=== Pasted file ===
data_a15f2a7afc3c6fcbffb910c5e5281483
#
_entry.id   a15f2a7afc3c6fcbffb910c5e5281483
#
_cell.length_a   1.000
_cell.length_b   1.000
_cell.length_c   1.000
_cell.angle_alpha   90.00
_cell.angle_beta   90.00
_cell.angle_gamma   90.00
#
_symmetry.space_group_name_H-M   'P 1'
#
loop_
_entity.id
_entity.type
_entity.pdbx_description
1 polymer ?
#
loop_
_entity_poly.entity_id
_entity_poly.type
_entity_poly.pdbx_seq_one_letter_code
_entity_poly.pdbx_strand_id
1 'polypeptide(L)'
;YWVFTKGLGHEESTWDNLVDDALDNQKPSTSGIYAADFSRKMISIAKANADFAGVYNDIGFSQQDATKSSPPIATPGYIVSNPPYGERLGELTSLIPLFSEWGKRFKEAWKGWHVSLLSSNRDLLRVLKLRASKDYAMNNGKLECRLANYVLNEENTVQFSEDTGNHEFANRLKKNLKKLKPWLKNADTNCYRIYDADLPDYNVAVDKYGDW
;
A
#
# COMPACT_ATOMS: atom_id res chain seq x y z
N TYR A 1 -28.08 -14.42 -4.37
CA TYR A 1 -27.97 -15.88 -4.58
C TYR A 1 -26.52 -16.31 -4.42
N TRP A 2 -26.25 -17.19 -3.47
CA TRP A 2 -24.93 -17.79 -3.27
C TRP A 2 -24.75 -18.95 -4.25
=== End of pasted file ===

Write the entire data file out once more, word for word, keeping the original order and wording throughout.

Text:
data_a15f2a7afc3c6fcbffb910c5e5281483
#
_entry.id   a15f2a7afc3c6fcbffb910c5e5281483
#
_cell.length_a   1.000
_cell.length_b   1.000
_cell.length_c   1.000
_cell.angle_alpha   90.00
_cell.angle_beta   90.00
_cell.angle_gamma   90.00
#
_symmetry.space_group_name_H-M   'P 1'
#
loop_
_entity.id
_entity.type
_entity.pdbx_description
1 polymer ?
#
loop_
_entity_poly.entity_id
_entity_poly.type
_entity_poly.pdbx_seq_one_letter_code
_entity_poly.pdbx_strand_id
1 'polypeptide(L)'
;YWVFTKGLGHEESTWDNLVDDALDNQKPSTSGIYAADFSRKMISIAKANADFAGVYNDIGFSQQDATKSSPPIATPGYIVSNPPYGERLGELTSLIPLFSEWGKRFKEAWKGWHVSLLSSNRDLLRVLKLRASKDYAMNNGKLECRLANYVLNEENTVQFSEDTGNHEFANRLKKNLKKLKPWLKNADTNCYRIYDADLPDYNVAVDKYGDW
;
A
#
# COMPACT_ATOMS: atom_id res chain seq x y z
N TYR A 1 -28.08 -14.42 -4.37
CA TYR A 1 -27.97 -15.88 -4.58
C TYR A 1 -26.52 -16.31 -4.42
N TRP A 2 -26.25 -17.19 -3.47
CA TRP A 2 -24.93 -17.79 -3.27
C TRP A 2 -24.75 -18.95 -4.25